A city the size of PG requires at least three pools, if not four, in three to four different locations, NOT two.

    They should have asked people in ALL parts of PG WHERE they would like to have those 3 to 4 pools located. They didn’t!

    The plan is flawed, therefore it should be nixed.

    Build a pool like Vanderhoof’s in College heights and a similar priced one at the Y – price is $12 million in Vanderhoof. Take a look at the drawings on the web.

    That is $24 to $26 million for now. Leave the hotel spaces downtown for conferences, conventions, etc.

    Make an agreement withe the Regional district to jointly fund the aquatic centre from now on as a regional pool, like the library, the museums and the art gallery. When that is accomplished, build a pool in the Hart within 5 years if the population of PG and regional suburbia population continues to grow.

    When are we going to get a planner with some experience in these matters??

    • Katie Kate

      I have been writing to the city to install recreation centres including pools on each side of the City. Blackburn already has the land, as does the Hart. Why does the City of PG want to jam up the intercity core with people wanting to take care of their health near their home. Instead we slide down into the centre of town where basically all the parking is already at a premium and the City of PG employees park for free. It’s a travesty the Hart senior have no winter recreation sites, it’s intolerable that the West side including the University has no pool just more and more housing. I do not understand why the City of Prince George wants to jam children, families and seniors into a downtown rec centre making it harder for Emergency Services to combat more traffic and more people. We need a recreational all year round useable leisure centre on all four sides of the City. A city that is only going to grow in size. Get with it council.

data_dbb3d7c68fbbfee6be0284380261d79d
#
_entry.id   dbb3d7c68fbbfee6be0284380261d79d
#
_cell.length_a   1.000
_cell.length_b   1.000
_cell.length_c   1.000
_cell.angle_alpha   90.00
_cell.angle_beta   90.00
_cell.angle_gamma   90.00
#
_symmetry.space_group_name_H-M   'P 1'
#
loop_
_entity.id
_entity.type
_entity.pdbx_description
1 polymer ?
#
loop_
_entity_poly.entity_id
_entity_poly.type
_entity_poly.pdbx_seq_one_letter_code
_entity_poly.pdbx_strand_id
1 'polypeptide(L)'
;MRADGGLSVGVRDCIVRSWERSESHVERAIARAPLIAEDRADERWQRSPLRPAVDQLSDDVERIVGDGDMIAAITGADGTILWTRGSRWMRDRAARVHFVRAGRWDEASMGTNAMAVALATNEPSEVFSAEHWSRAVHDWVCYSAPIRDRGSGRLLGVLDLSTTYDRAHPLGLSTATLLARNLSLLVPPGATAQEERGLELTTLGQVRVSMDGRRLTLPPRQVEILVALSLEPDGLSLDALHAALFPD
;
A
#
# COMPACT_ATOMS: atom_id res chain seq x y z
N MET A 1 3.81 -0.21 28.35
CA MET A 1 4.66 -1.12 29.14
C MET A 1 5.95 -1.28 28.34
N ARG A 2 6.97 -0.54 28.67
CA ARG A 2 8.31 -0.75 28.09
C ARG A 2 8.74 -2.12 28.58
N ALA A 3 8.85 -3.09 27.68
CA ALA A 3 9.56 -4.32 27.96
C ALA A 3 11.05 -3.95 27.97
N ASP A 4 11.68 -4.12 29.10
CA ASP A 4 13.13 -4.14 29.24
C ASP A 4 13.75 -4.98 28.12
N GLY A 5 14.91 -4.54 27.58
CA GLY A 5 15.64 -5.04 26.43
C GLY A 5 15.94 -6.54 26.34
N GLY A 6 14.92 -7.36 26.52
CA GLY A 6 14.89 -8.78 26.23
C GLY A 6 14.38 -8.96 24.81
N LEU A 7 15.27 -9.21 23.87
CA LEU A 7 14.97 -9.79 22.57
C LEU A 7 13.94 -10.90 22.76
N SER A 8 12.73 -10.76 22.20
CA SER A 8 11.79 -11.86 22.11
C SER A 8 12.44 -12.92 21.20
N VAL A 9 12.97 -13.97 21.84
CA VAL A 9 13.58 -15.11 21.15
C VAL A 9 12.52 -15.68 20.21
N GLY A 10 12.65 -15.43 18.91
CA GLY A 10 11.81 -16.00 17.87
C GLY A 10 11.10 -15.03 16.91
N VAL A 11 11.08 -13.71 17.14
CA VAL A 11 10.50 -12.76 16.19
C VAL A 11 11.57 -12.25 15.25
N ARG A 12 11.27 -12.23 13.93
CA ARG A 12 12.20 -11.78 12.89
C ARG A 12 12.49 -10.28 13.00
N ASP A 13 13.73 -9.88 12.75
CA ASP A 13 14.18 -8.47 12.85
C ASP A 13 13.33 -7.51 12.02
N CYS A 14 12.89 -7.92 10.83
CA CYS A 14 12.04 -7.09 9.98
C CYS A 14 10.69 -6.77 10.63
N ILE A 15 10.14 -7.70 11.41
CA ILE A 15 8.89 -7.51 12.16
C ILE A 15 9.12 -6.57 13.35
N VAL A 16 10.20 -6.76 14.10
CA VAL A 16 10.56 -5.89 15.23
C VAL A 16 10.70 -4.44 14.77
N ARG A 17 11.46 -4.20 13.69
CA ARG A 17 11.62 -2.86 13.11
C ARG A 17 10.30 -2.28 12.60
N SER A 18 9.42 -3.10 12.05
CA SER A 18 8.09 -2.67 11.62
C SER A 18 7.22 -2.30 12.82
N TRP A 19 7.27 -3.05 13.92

• Rad11

    What they don’t even talk about how much? hmm .Like I said before 44 million is a lot for a new pool.4 million for a hotel that sold for 2million 2 years ago hmm. They said it would cost 10 million to do basic upgrades to old pool. Then spend another 10 million to do more upgrades .Save 24 million for pool in Collage Heights or the Hart.

  • rigormortice

    Whats to stop those with mobility issues from using the other swimming pool.?? Why are they making such an issue about access for mobility challenged people. They make it sound like it is impossible to navigate into this pool, when in fact there are three separate entrances, and facilities to help those with challenges. The senior and people with mobility issues is a red herring, and not really an issue. Lets keep in mind that with 120,000 users per annum, (we can assume that most users are regulars) so in effect we are talking about approx 800 people who use this pool on a regular basis. That’s a huge spend for 800 people. Much like the PAC. The hyperbole about how the pool is falling apart brings back memories of all the horror stories about the old Police station. In other words make it look as bad as possible so that we can build a new one.

    I’m thinking that if we can go to the moon, build a super collider, fight two world wars, plus many other great achievements we can make some needed repairs to a swimming pool. If not then we should hang our heads in shame.

    Having said that, if we should go ahead with this pool idea, then we need the City to take some responsibility for funding other than just borrow the money and increase our taxes. There is a lot of things going on at city hall in regards to the pool, fire hall, etc; etc;, problem is we the taxpayer are not privy to this information. Soooo. We need the City management and department heads, the Mayor, and Council, to come to grips with the reality of Prince George and face the fact that we cannot continue to act like Diamond Jim Brady, when we are for all intents and purposes, taxed to the hilt for the benefit of high paid Government workers, contractors, developers, etc; with nothing in the pot for those who pay for it all. ie: The taxpayer. Taxpayers need a break, and its up to this Council to deliver it.